Describing “The Lehman Trilogy” as “a big ol’ fable,” Newport appreciates how deeply theatrical the piece is.

GableStage producing artistic director Bari Newport is staging the three-hour “Lehman Trilogy.” (Photo courtesy of Alex Fox)

“This uses almost every aspect of what theater does best.  It uses metaphor to evoke images…in colorful and majestic ways,” she says.  “It’s such a theatrically rich and epic feat…This iteration celebrates the act of creation – coming with nothing and building something that lasts generations.”

Newport is also pleased with the way the actors are illuminating the text as they navigate multiple roles.

“They’re all just exceptional transformers. They do that thing we look to actors to do – be magical, miraculously turn into something or someone else.  It requires a level of trust among the three of them,” she says.

All three actors say that forming a bond, as brothers might, is key.  Dold and Morris met for coffee when they were still in New York, then did an abbreviated walking tour of Manhattan’s Financial District and places mentioned in the script.  Dold went to Salem Fields Cemetery in Brooklyn to pay his respects at the resting place of Mayer Lehman and his family.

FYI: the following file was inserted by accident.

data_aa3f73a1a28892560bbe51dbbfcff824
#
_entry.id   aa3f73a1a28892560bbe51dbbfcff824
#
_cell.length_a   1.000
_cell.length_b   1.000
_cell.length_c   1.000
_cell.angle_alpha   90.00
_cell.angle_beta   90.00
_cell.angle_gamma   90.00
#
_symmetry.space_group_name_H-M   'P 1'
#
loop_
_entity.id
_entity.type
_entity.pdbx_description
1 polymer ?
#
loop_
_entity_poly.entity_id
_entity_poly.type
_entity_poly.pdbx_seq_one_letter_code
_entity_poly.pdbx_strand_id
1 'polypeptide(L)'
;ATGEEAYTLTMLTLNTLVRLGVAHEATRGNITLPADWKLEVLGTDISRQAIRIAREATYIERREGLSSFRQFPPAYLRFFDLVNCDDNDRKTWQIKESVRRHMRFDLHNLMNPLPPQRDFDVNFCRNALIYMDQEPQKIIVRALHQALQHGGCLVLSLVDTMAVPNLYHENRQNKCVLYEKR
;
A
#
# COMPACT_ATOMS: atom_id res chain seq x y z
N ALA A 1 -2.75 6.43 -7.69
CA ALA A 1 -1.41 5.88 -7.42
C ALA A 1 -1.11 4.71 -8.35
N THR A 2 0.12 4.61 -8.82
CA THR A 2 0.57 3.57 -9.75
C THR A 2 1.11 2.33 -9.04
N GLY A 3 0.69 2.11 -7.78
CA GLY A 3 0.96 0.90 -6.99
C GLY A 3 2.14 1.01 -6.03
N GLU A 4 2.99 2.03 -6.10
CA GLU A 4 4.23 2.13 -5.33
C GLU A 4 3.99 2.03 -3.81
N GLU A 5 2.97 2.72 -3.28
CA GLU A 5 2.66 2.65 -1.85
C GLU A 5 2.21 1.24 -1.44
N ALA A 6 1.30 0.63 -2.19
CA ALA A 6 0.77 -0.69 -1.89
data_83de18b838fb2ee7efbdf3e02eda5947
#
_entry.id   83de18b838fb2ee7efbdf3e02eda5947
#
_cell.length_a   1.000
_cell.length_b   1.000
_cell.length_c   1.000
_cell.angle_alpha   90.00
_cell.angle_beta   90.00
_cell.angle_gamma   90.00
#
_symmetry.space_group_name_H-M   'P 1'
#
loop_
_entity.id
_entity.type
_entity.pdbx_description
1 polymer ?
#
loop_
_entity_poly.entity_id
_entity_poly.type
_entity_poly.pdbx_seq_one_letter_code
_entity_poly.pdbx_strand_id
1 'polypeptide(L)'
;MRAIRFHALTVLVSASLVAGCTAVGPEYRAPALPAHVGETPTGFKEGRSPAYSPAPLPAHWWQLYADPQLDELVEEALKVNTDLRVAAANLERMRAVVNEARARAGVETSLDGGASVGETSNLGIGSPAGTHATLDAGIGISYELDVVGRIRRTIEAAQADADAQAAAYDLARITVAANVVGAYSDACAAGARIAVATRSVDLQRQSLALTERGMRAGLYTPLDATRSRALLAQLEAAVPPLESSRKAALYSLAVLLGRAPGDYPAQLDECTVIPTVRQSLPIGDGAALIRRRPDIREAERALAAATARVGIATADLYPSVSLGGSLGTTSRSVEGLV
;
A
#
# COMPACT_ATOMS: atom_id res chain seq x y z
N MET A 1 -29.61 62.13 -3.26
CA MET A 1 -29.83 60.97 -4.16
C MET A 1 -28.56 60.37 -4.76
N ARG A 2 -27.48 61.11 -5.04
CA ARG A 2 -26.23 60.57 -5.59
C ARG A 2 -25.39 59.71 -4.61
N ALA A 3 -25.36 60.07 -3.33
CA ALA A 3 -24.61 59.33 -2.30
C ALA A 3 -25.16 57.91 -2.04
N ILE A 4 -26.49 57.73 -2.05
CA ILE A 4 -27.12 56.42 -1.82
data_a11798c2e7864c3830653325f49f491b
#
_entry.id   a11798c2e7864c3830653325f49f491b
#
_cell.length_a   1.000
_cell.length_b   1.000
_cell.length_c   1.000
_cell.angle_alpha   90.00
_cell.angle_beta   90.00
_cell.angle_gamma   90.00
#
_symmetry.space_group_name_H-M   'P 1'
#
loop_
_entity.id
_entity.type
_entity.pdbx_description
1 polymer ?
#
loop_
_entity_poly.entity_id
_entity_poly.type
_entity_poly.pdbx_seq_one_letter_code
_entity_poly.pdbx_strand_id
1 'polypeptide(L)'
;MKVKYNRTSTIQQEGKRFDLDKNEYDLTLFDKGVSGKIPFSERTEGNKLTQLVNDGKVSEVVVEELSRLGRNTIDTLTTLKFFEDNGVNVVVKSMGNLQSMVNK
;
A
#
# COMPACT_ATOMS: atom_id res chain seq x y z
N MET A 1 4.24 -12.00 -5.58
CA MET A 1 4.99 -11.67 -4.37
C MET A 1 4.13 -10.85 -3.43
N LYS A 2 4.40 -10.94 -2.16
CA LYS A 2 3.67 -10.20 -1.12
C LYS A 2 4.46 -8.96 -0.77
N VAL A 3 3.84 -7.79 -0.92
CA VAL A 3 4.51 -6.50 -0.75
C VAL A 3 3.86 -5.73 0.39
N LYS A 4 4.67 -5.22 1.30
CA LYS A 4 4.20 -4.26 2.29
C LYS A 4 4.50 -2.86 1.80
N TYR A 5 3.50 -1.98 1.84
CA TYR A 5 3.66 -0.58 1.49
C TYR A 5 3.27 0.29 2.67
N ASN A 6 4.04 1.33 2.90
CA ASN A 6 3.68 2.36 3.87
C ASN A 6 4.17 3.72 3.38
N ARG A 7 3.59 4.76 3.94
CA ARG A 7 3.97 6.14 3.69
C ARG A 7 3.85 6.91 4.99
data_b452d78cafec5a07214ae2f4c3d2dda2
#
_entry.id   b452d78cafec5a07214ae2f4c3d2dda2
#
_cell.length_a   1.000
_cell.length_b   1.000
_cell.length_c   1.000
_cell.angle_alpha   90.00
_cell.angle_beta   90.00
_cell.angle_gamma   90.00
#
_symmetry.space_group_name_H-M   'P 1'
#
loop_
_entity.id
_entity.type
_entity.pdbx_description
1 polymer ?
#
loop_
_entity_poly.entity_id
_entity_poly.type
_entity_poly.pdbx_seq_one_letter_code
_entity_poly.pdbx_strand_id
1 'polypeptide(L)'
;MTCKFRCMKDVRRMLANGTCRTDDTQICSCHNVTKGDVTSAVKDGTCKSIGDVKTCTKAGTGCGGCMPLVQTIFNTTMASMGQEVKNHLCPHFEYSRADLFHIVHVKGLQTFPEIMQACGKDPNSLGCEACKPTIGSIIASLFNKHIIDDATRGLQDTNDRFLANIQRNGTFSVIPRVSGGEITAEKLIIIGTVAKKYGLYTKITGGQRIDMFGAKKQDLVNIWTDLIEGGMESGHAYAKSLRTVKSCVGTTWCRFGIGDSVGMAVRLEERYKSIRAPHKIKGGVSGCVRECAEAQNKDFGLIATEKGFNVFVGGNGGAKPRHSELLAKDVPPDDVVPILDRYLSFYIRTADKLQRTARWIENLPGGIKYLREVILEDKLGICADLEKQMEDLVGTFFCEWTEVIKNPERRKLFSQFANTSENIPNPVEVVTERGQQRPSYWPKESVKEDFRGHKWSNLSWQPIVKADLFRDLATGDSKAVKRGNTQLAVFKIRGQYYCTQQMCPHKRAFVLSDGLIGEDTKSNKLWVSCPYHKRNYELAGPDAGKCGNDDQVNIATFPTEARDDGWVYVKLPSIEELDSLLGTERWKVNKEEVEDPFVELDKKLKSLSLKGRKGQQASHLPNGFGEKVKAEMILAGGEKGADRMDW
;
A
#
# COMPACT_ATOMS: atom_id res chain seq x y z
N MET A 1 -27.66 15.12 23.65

“Our chemistry is terrific,” Dold says. “Once James joined us, by his second week it felt like he had always been part of it.”

Says Zannelli: “Bari is great, very smart. She is always getting back to what is happening, what are we trying to say, who’s got the power, what’s the conflict. She reminds us to always be telling the story. She strips it all down to make sure you see the sign, see the fire, know what you’re talking about.  She wants us to take the time to see everything and really paint the picture for the audience.”

Performed in three, hour-long sessions only 3 actors play the various roles. Brandon Morris, Mark H. Dold and James Zannelli work with producing artistic director Bari Newport on “The Lehman Trilogy” at GableStage. (Photo courtesy of Magnus Stark)